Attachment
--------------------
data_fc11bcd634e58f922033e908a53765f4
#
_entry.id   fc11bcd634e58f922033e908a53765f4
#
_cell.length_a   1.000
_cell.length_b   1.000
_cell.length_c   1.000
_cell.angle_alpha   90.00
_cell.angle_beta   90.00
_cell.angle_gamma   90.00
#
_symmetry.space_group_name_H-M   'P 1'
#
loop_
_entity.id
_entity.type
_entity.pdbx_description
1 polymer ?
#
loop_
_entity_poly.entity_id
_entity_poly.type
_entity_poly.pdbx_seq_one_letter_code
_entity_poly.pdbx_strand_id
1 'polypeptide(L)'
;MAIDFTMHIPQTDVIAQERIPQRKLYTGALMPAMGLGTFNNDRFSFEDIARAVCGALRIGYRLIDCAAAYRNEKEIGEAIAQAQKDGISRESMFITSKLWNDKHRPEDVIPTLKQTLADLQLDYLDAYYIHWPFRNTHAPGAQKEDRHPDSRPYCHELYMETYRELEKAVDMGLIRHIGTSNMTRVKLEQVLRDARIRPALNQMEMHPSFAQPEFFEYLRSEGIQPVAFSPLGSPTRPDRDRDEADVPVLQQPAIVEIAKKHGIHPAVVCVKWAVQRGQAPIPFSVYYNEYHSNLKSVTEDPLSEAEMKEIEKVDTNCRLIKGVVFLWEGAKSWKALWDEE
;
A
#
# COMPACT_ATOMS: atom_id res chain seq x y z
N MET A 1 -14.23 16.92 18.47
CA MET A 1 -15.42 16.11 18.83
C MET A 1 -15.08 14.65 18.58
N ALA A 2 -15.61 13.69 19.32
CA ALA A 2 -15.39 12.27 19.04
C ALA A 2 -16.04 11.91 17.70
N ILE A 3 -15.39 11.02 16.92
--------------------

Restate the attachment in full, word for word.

data_fc11bcd634e58f922033e908a53765f4
#
_entry.id   fc11bcd634e58f922033e908a53765f4
#
_cell.length_a   1.000
_cell.length_b   1.000
_cell.length_c   1.000
_cell.angle_alpha   90.00
_cell.angle_beta   90.00
_cell.angle_gamma   90.00
#
_symmetry.space_group_name_H-M   'P 1'
#
loop_
_entity.id
_entity.type
_entity.pdbx_description
1 polymer ?
#
loop_
_entity_poly.entity_id
_entity_poly.type
_entity_poly.pdbx_seq_one_letter_code
_entity_poly.pdbx_strand_id
1 'polypeptide(L)'
;MAIDFTMHIPQTDVIAQERIPQRKLYTGALMPAMGLGTFNNDRFSFEDIARAVCGALRIGYRLIDCAAAYRNEKEIGEAIAQAQKDGISRESMFITSKLWNDKHRPEDVIPTLKQTLADLQLDYLDAYYIHWPFRNTHAPGAQKEDRHPDSRPYCHELYMETYRELEKAVDMGLIRHIGTSNMTRVKLEQVLRDARIRPALNQMEMHPSFAQPEFFEYLRSEGIQPVAFSPLGSPTRPDRDRDEADVPVLQQPAIVEIAKKHGIHPAVVCVKWAVQRGQAPIPFSVYYNEYHSNLKSVTEDPLSEAEMKEIEKVDTNCRLIKGVVFLWEGAKSWKALWDEE
;
A
#
# COMPACT_ATOMS: atom_id res chain seq x y z
N MET A 1 -14.23 16.92 18.47
CA MET A 1 -15.42 16.11 18.83
C MET A 1 -15.08 14.65 18.58
N ALA A 2 -15.61 13.69 19.32
CA ALA A 2 -15.39 12.27 19.04
C ALA A 2 -16.04 11.91 17.70
N ILE A 3 -15.39 11.02 16.92